Emigrant


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Emigrant

 

in biology, an animal that leaves its natural habitat, migrating beyond the boundaries of its accustomed area of distribution. The migration of such animals is frequently massive and is usually related to mass reproduction, which results in a shortage of food and, therefore, in the departure of animals from their natural habitat. Examples of emigrants are lemmings, squirrels, nutcrackers, Pallas’s sandgrouse, various species of swarming locusts, and sometimes the steppe lemming (Lagurus lagurus), as well as butterflies and their caterpillars and dragonflies.

Emigrants perish in large numbers while moving. Some drown when crossing rivers, and many fall victim to predators. They frequently fail to find a suitable new habitat and die. There have been some cases in which animals’ areas of distribution have been expanded as a result of migration. Examples in the 20th century include the population of Kamchatka by squirrels in the 1920’s and the population of the Antilles Islands by the buff-backed heron (Bubulcus ibis) in the 1930’s.

References in periodicals archive ?
With greater education, financial means, health, and youth, Russian Jewish emigrants stood out from their nonemigrant counterparts.
Male emigrant students don't face the same challenge because they may travel to their home country alone to complete their higher education, either living with a relative or renting a room.
Gateway to a Thousand Worlds" is the motto of this year's fest, which coincides with the opening of museum and exhibition center BallinStadt Emigration World Hamburg, which doesn't try to hide the fact many emigrants were treated poorly on their way out of Europe by Germany's second city.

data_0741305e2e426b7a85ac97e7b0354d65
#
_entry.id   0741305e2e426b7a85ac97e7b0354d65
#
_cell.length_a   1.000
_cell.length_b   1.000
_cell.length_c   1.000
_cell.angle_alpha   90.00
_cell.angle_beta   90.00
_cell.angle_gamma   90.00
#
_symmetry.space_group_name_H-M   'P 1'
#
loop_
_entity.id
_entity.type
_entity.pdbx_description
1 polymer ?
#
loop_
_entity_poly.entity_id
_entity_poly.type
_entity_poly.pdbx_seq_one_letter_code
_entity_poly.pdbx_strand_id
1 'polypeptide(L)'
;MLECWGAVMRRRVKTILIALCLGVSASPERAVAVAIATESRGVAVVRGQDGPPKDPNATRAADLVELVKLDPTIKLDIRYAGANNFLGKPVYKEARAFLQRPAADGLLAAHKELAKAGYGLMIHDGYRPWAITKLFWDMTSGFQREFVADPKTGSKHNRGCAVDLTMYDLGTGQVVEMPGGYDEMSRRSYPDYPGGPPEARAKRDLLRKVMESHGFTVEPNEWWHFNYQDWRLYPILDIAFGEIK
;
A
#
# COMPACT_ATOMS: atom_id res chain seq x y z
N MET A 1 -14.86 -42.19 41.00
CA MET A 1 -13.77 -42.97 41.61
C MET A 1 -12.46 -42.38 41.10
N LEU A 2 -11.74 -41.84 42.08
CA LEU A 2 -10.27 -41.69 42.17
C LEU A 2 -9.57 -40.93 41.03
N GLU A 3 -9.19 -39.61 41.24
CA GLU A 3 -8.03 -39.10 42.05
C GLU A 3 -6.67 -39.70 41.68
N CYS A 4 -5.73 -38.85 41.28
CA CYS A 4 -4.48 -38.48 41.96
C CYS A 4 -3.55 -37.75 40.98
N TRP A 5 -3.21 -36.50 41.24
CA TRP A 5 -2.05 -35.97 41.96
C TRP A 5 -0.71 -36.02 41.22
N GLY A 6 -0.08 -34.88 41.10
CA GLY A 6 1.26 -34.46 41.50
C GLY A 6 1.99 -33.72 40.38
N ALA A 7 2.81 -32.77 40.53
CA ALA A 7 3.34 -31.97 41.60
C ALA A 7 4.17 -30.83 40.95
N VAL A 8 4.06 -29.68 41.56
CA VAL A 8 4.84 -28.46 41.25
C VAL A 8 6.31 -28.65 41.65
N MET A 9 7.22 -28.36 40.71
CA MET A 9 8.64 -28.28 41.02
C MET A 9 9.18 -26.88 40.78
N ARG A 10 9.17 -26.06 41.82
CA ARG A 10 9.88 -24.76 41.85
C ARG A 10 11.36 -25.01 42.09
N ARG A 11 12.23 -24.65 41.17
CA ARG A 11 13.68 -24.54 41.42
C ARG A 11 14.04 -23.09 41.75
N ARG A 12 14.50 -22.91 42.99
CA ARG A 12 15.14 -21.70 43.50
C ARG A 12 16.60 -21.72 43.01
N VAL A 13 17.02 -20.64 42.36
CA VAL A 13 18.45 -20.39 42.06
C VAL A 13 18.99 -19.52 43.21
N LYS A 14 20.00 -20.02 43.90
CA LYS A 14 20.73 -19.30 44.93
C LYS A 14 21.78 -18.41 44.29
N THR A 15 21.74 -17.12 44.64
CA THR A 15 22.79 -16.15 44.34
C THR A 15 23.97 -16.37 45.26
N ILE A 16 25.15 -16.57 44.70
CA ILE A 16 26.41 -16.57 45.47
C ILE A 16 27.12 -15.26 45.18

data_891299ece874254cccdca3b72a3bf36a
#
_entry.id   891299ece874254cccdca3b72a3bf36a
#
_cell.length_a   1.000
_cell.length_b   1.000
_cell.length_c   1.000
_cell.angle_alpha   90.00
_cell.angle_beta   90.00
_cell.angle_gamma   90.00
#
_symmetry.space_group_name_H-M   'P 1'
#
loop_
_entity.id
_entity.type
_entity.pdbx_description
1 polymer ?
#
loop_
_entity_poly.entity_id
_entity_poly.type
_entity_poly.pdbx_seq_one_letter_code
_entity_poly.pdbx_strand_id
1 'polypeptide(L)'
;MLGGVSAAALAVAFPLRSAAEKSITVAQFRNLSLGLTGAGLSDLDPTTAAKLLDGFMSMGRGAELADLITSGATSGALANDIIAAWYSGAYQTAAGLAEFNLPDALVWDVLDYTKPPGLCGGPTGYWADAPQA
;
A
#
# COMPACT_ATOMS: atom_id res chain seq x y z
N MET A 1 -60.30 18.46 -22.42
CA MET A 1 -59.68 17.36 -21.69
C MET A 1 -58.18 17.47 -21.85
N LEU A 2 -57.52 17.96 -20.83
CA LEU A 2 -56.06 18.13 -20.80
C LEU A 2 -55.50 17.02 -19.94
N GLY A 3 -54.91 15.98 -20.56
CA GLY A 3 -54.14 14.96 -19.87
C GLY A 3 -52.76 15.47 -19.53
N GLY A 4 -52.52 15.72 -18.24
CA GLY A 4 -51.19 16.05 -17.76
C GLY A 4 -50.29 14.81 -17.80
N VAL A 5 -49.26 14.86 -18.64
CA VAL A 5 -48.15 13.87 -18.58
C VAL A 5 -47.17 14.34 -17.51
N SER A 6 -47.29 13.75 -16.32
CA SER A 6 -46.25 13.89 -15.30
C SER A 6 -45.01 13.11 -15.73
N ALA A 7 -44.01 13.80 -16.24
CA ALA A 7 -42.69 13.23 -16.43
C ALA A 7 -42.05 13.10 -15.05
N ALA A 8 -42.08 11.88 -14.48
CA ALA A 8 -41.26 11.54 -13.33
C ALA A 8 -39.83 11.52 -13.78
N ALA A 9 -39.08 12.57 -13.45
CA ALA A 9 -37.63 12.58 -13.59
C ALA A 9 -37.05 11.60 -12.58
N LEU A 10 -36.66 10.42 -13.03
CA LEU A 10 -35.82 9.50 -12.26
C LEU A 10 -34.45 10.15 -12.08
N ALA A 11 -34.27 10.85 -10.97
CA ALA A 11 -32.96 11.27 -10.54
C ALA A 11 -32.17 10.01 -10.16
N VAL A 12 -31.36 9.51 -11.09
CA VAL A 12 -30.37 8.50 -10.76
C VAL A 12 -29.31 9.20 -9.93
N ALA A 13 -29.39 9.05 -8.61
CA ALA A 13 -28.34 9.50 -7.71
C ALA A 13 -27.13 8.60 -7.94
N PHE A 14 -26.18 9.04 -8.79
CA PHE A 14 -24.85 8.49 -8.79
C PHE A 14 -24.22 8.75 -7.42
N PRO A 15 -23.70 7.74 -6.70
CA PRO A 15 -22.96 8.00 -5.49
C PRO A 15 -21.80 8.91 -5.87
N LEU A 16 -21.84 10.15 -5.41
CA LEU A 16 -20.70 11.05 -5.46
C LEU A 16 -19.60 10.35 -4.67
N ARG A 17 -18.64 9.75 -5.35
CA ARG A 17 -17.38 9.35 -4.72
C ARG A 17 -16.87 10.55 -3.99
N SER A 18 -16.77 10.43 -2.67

NEEDY Irish emigrants living in Britain should have access to cash from abandoned bank accounts, Fine Gael said yesterday.
Then the mayor, Isabella Difloria, came to me and embraced and kissed me and said they were going to have a free festival for the emigrants.
EUR12million is to be spent on emigrants this year - an increase of almost EUR4million on last year.
While some might question this sweeping assertion, the author clearly feels a great personal passion for the subject, which he refers to as a "labour of love" and which he links to his own personal experience of emigration (albeit to Oxford and Brussels); this experience gave him, he notes, an appreciation for "the feeling of exile and love of one's country the nineteenth-century emigrants must have felt" (9).
Second, in terms of his interpretations of Irish rural society, of landlord or official British culpability for emigrant sufferings, and of the condition of the emigrants abroad, Dr.
He highlights the changing nature of perceptions of emigrant Mexicans by the sending country, particularly in view of President Vicente Fox's reconceptualization of these emigrants as heroes rather than as deserters.
Considering the size of emigrant populations today, these contributions to emerging-market economies, if actively promoted, could be more substantial still.
10) Dancing at these wakes embodied this duality by affirming the ties to one's home and family, while also setting in motion the withdrawal of the emigrant from the community.
The book is divided into three parts, the first dealing with the historical background to Anglo-German relations, the second an indepth study of emigrant families in both realms, and the third an investigation of the cultural and religious ties between German and English peoples.